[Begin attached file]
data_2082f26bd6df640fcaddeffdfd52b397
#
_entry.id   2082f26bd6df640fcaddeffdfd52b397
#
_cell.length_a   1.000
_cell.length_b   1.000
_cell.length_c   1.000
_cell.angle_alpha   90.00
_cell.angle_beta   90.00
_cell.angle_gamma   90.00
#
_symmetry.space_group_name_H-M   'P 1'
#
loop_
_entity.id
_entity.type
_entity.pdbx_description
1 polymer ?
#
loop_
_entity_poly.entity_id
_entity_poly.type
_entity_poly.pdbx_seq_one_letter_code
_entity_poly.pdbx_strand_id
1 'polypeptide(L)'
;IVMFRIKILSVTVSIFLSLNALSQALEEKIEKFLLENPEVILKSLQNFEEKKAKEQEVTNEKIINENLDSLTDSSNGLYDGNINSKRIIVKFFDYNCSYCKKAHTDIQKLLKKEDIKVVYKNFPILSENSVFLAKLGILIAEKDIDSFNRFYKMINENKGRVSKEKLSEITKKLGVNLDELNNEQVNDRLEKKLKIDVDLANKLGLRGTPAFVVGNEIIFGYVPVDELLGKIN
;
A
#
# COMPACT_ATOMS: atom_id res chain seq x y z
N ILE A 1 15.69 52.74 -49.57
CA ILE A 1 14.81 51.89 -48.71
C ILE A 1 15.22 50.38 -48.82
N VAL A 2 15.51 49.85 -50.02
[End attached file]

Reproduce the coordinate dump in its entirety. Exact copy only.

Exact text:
data_2082f26bd6df640fcaddeffdfd52b397
#
_entry.id   2082f26bd6df640fcaddeffdfd52b397
#
_cell.length_a   1.000
_cell.length_b   1.000
_cell.length_c   1.000
_cell.angle_alpha   90.00
_cell.angle_beta   90.00
_cell.angle_gamma   90.00
#
_symmetry.space_group_name_H-M   'P 1'
#
loop_
_entity.id
_entity.type
_entity.pdbx_description
1 polymer ?
#
loop_
_entity_poly.entity_id
_entity_poly.type
_entity_poly.pdbx_seq_one_letter_code
_entity_poly.pdbx_strand_id
1 'polypeptide(L)'
;IVMFRIKILSVTVSIFLSLNALSQALEEKIEKFLLENPEVILKSLQNFEEKKAKEQEVTNEKIINENLDSLTDSSNGLYDGNINSKRIIVKFFDYNCSYCKKAHTDIQKLLKKEDIKVVYKNFPILSENSVFLAKLGILIAEKDIDSFNRFYKMINENKGRVSKEKLSEITKKLGVNLDELNNEQVNDRLEKKLKIDVDLANKLGLRGTPAFVVGNEIIFGYVPVDELLGKIN
;
A
#
# COMPACT_ATOMS: atom_id res chain seq x y z
N ILE A 1 15.69 52.74 -49.57
CA ILE A 1 14.81 51.89 -48.71
C ILE A 1 15.22 50.38 -48.82
N VAL A 2 15.51 49.85 -50.02